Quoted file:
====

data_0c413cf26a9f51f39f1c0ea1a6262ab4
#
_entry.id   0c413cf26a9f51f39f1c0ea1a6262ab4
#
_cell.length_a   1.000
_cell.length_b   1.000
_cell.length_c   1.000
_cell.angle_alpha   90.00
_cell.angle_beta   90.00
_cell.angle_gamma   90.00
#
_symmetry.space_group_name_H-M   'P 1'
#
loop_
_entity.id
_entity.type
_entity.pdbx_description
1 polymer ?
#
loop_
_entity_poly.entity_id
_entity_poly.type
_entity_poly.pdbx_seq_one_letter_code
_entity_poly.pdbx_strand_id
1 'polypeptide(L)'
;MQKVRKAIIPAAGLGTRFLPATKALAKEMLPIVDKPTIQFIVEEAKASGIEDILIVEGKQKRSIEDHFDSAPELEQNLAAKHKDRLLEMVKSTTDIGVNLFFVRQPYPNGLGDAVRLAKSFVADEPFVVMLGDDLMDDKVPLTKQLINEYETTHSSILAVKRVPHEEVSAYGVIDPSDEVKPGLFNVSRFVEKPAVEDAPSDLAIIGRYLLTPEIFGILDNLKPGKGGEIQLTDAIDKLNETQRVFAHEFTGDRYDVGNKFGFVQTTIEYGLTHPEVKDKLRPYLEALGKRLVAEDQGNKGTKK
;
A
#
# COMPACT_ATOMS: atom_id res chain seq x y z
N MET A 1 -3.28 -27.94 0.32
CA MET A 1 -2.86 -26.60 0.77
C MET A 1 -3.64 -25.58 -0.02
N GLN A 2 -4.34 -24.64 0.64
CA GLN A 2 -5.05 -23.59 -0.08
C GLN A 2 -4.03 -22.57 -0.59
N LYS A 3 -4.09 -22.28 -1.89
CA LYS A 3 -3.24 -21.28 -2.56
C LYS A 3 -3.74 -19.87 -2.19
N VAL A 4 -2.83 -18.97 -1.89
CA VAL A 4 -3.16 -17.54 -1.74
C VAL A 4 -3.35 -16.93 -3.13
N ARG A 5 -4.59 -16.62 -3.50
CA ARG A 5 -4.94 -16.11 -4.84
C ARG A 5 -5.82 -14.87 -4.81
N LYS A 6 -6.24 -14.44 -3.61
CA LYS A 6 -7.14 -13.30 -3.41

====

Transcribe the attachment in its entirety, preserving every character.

data_0c413cf26a9f51f39f1c0ea1a6262ab4
#
_entry.id   0c413cf26a9f51f39f1c0ea1a6262ab4
#
_cell.length_a   1.000
_cell.length_b   1.000
_cell.length_c   1.000
_cell.angle_alpha   90.00
_cell.angle_beta   90.00
_cell.angle_gamma   90.00
#
_symmetry.space_group_name_H-M   'P 1'
#
loop_
_entity.id
_entity.type
_entity.pdbx_description
1 polymer ?
#
loop_
_entity_poly.entity_id
_entity_poly.type
_entity_poly.pdbx_seq_one_letter_code
_entity_poly.pdbx_strand_id
1 'polypeptide(L)'
;MQKVRKAIIPAAGLGTRFLPATKALAKEMLPIVDKPTIQFIVEEAKASGIEDILIVEGKQKRSIEDHFDSAPELEQNLAAKHKDRLLEMVKSTTDIGVNLFFVRQPYPNGLGDAVRLAKSFVADEPFVVMLGDDLMDDKVPLTKQLINEYETTHSSILAVKRVPHEEVSAYGVIDPSDEVKPGLFNVSRFVEKPAVEDAPSDLAIIGRYLLTPEIFGILDNLKPGKGGEIQLTDAIDKLNETQRVFAHEFTGDRYDVGNKFGFVQTTIEYGLTHPEVKDKLRPYLEALGKRLVAEDQGNKGTKK
;
A
#
# COMPACT_ATOMS: atom_id res chain seq x y z
N MET A 1 -3.28 -27.94 0.32
CA MET A 1 -2.86 -26.60 0.77
C MET A 1 -3.64 -25.58 -0.02
N GLN A 2 -4.34 -24.64 0.64
CA GLN A 2 -5.05 -23.59 -0.08
C GLN A 2 -4.03 -22.57 -0.59
N LYS A 3 -4.09 -22.28 -1.89
CA LYS A 3 -3.24 -21.28 -2.56
C LYS A 3 -3.74 -19.87 -2.19
N VAL A 4 -2.83 -18.97 -1.89
CA VAL A 4 -3.16 -17.54 -1.74
C VAL A 4 -3.35 -16.93 -3.13
N ARG A 5 -4.59 -16.62 -3.50
CA ARG A 5 -4.94 -16.11 -4.84
C ARG A 5 -5.82 -14.87 -4.81
N LYS A 6 -6.24 -14.44 -3.61
CA LYS A 6 -7.14 -13.30 -3.41